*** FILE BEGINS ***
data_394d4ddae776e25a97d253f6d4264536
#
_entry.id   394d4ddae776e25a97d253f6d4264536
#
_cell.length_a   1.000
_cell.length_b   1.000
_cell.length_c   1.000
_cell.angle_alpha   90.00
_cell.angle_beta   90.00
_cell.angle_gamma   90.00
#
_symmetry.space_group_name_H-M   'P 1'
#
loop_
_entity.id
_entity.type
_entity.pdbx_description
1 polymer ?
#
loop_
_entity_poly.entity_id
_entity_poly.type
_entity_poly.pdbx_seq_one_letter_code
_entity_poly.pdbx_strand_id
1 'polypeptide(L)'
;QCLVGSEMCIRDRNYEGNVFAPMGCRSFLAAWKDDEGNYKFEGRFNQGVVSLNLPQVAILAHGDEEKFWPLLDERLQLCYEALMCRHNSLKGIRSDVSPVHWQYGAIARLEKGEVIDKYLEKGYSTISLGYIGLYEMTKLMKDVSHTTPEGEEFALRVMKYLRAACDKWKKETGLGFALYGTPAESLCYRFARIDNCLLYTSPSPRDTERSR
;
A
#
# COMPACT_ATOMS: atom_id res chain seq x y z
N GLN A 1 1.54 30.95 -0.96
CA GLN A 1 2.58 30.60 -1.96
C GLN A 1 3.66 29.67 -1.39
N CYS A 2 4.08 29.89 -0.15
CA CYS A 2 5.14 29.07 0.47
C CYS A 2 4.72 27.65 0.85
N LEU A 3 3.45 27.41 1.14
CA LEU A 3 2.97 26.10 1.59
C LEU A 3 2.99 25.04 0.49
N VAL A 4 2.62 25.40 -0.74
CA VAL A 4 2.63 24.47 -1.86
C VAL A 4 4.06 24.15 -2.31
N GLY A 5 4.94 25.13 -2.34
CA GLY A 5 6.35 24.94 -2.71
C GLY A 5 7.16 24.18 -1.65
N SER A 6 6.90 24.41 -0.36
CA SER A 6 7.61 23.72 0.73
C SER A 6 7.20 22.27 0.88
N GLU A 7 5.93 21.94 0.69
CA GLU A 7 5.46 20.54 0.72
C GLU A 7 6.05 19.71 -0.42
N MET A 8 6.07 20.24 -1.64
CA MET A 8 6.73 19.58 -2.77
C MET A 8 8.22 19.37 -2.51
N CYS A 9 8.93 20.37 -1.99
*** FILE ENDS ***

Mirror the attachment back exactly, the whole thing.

data_394d4ddae776e25a97d253f6d4264536
#
_entry.id   394d4ddae776e25a97d253f6d4264536
#
_cell.length_a   1.000
_cell.length_b   1.000
_cell.length_c   1.000
_cell.angle_alpha   90.00
_cell.angle_beta   90.00
_cell.angle_gamma   90.00
#
_symmetry.space_group_name_H-M   'P 1'
#
loop_
_entity.id
_entity.type
_entity.pdbx_description
1 polymer ?
#
loop_
_entity_poly.entity_id
_entity_poly.type
_entity_poly.pdbx_seq_one_letter_code
_entity_poly.pdbx_strand_id
1 'polypeptide(L)'
;QCLVGSEMCIRDRNYEGNVFAPMGCRSFLAAWKDDEGNYKFEGRFNQGVVSLNLPQVAILAHGDEEKFWPLLDERLQLCYEALMCRHNSLKGIRSDVSPVHWQYGAIARLEKGEVIDKYLEKGYSTISLGYIGLYEMTKLMKDVSHTTPEGEEFALRVMKYLRAACDKWKKETGLGFALYGTPAESLCYRFARIDNCLLYTSPSPRDTERSR
;
A
#
# COMPACT_ATOMS: atom_id res chain seq x y z
N GLN A 1 1.54 30.95 -0.96
CA GLN A 1 2.58 30.60 -1.96
C GLN A 1 3.66 29.67 -1.39
N CYS A 2 4.08 29.89 -0.15
CA CYS A 2 5.14 29.07 0.47
C CYS A 2 4.72 27.65 0.85
N LEU A 3 3.45 27.41 1.14
CA LEU A 3 2.97 26.10 1.59
C LEU A 3 2.99 25.04 0.49
N VAL A 4 2.62 25.40 -0.74
CA VAL A 4 2.63 24.47 -1.86
C VAL A 4 4.06 24.15 -2.31
N GLY A 5 4.94 25.13 -2.34
CA GLY A 5 6.35 24.94 -2.71
C GLY A 5 7.16 24.18 -1.65
N SER A 6 6.90 24.41 -0.36
CA SER A 6 7.61 23.72 0.73
C SER A 6 7.20 22.27 0.88
N GLU A 7 5.93 21.94 0.69
CA GLU A 7 5.46 20.54 0.72
C GLU A 7 6.05 19.71 -0.42
N MET A 8 6.07 20.24 -1.64
CA MET A 8 6.73 19.58 -2.77
C MET A 8 8.22 19.37 -2.51
N CYS A 9 8.93 20.37 -1.99